One day after China staged a public first flight of its new stealth jet fighter, a counterpoint to a crucial visit by the American defense secretary, this nation’s state-run media insisted forcefully that the two events were little more than coincidence.
But there was no response to the clearly nettled Pentagon’s take on the flight: that the Chinese military had staged the test without informing President Hu Jintao, embarrassing him as he met with Defense Secretary Robert M. Gates in an effort to mend badly frayed relations between the two nations’ militaries.
As Mr. Gates ended his three-day visit to Beijing on Wednesday and flew to Japan for talks with top officials on North Korea, China’s official Xinhua news agency quoted unnamed Defense Ministry officials as saying that the test of the J-20 stealth fighter was “not targeted at any country or any specific objectives.”
The flight, from an aviation design institute in the central China city of Chengdu, was unrelated to Mr. Gates’s visit, the report said.
On the Web site of China’s Defense Ministry, a strongly worded essay urged the United States to “stop pointing fingers at the J-20” and recognize instead that its own deployment of naval and air forces around China posed a greater threat to peace between the two powers.
Mr. Gates had said at a Tuesday news conference here that Mr. Hu had assured him that the test was not timed to their meeting. Asked whether he believed that, Mr. Gates said only, “I take President Hu at his word.”
But Mr. Gates said on Wednesday that China’s civilian leadership, a group that included Mr. Hu, appeared surprised about the test when he asked about it, raising the question of whether Chinese military leaders had independently sought to undermine Mr. Gates’s visit, which was intended to build ties between the mutually suspicious American and Chinese militaries.
Mr. Gates acknowledged he had at times questioned the extent of civilian control over China’s military, a concern underscored by Tuesday’s surprise test. But he also said he believed that China’s political and military leaders were committed to improving relations. He did add a touch of skepticism, saying: “Are there those who have issues with it? Possibly, but I certainly didn’t meet them on my trip.”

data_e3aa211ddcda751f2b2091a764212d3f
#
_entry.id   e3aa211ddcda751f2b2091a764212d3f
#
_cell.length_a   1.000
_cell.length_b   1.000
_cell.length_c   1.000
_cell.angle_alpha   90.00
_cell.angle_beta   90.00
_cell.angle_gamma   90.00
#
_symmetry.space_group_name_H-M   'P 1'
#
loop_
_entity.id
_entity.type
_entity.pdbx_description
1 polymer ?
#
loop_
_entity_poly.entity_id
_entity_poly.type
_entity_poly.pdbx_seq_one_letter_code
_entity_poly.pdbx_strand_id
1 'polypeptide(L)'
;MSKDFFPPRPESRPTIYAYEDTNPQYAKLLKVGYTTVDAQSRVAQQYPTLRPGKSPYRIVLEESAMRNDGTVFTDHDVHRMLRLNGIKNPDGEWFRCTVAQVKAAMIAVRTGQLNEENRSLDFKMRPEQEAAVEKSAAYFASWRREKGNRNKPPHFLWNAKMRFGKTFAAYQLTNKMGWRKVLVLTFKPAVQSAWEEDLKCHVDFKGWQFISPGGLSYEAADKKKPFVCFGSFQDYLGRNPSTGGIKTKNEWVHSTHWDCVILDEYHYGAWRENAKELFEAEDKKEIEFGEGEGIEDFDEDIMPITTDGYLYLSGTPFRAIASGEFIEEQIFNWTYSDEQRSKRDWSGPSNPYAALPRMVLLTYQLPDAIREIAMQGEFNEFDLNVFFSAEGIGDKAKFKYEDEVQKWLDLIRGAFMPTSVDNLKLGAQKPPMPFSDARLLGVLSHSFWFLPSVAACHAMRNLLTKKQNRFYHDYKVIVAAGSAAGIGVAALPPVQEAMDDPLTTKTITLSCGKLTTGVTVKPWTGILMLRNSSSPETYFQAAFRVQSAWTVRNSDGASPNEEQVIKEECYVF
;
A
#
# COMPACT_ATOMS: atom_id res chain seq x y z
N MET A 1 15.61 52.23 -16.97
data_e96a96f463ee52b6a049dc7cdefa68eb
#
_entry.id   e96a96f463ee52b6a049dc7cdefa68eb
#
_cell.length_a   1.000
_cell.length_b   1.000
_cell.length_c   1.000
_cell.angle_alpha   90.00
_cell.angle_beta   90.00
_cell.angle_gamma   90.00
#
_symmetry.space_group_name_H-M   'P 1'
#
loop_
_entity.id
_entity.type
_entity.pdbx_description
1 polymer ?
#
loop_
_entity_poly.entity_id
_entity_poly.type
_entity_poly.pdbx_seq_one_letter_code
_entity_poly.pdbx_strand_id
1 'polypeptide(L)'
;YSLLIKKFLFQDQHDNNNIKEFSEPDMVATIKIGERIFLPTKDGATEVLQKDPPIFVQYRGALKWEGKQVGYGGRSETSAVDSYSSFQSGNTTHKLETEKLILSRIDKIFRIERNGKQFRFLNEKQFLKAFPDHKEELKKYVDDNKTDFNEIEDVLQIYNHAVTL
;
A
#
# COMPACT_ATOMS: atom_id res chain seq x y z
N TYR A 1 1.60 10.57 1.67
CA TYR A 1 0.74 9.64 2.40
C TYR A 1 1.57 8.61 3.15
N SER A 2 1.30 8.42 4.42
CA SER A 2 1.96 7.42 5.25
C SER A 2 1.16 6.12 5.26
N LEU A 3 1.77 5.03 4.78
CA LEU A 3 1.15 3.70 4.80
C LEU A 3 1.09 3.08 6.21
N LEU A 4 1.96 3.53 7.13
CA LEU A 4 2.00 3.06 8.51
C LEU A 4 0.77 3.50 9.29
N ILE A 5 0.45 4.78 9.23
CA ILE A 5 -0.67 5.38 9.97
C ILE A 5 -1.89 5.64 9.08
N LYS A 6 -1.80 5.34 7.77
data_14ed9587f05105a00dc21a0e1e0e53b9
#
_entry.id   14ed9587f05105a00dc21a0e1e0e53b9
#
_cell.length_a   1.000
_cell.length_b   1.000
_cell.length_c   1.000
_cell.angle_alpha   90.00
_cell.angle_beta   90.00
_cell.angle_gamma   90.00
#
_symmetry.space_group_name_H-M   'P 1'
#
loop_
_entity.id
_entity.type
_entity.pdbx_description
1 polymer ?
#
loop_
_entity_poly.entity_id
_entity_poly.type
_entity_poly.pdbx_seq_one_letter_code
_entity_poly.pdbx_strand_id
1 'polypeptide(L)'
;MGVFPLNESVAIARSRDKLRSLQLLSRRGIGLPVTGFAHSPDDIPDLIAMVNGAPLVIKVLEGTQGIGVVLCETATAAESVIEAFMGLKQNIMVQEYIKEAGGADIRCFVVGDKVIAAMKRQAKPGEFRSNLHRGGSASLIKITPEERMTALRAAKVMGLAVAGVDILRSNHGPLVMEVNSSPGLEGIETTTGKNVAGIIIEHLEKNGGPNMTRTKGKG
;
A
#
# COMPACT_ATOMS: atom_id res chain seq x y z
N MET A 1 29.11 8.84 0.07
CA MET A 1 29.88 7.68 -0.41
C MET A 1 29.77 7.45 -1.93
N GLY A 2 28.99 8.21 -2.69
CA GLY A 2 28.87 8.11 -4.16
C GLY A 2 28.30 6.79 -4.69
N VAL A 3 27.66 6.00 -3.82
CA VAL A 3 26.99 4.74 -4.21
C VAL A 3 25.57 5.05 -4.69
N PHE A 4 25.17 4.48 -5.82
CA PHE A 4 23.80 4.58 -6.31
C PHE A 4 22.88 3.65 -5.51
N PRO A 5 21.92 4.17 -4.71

Mr. Gates spoke favorably of his visit Wednesday morning to the headquarters of China’s strategic-missile command, the Second Artillery Corps, which rarely opens its doors to American officials. (Donald H. Rumsfeld visited the center as defense secretary in 2005.)
“There was a discussion of nuclear strategy and their overall approach to conflict,” Mr. Gates said, referring to China’s policy of not using nuclear weapons pre-emptively. “I felt like it was a pretty wide-ranging conversation, pretty open.”
He noted another example of progress, saying that the commander of China’s nuclear missile forces, Gen. Jing Zhiyuan, had accepted his invitation to visit the United States Strategic Command in Nebraska.
Still, the stealth fighter test cast a long shadow on the trip.
Some American experts on China’s military and leadership suggested that the test of the stealth jet might not be the slap to Mr. Gates that it perhaps appeared, and that Mr. Hu would not necessarily have been expected to know of it in any case.
China’s military aircraft development is run by local factories, and decisions on technical matters like test flights are decided less by political or military officials than by engineers, said Michael Swaine, an expert on Chinese security and foreign policy at the Carnegie Endowment for International Peace in Washington.
“At the very least, it’s possible, and some would argue it’s quite possible, that senior officials in the leadership did not know that this flight test would occur on this precise day,” Mr. Swaine said in a telephone interview.
Other analysts suggest that the extraordinary publicity surrounding the hitherto-secret jet, including its rollout at an easily monitored airstrip and a series of displays before visiting dignitaries, made it likely that the military was well aware that the aircraft’s first flight would coincide with Mr. Gates’s visit.
“China must be aware of the political signal being sent by these tests,” a second expert on China’s military, Abraham M. Denmark of the Center for New American Security in Washington, said in a telephone interview.
That said, Mr. Denmark added, it would not necessarily be surprising if Mr. Hu was unaware of the test’s precise timing.
American naval maneuvers and other significant acts are rigorously vetted by civilian experts in the National Security Council to ensure that a Pentagon action has no unintended effects on foreign policy. But no such clearance procedure exists in China, and Mr. Hu is far too busy to track every weapons test, Mr. Denmark said.
In Tokyo on Thursday, Mr. Gates held a news conference with Japan’s defense minister and said it was in the interest of the United States, Japan, South Korea and China for North Korea to “cease its belligerent behavior and its provocations.”
Michael Wines reported from Beijing, and Elisabeth Bumiller from Beijing and Tokyo.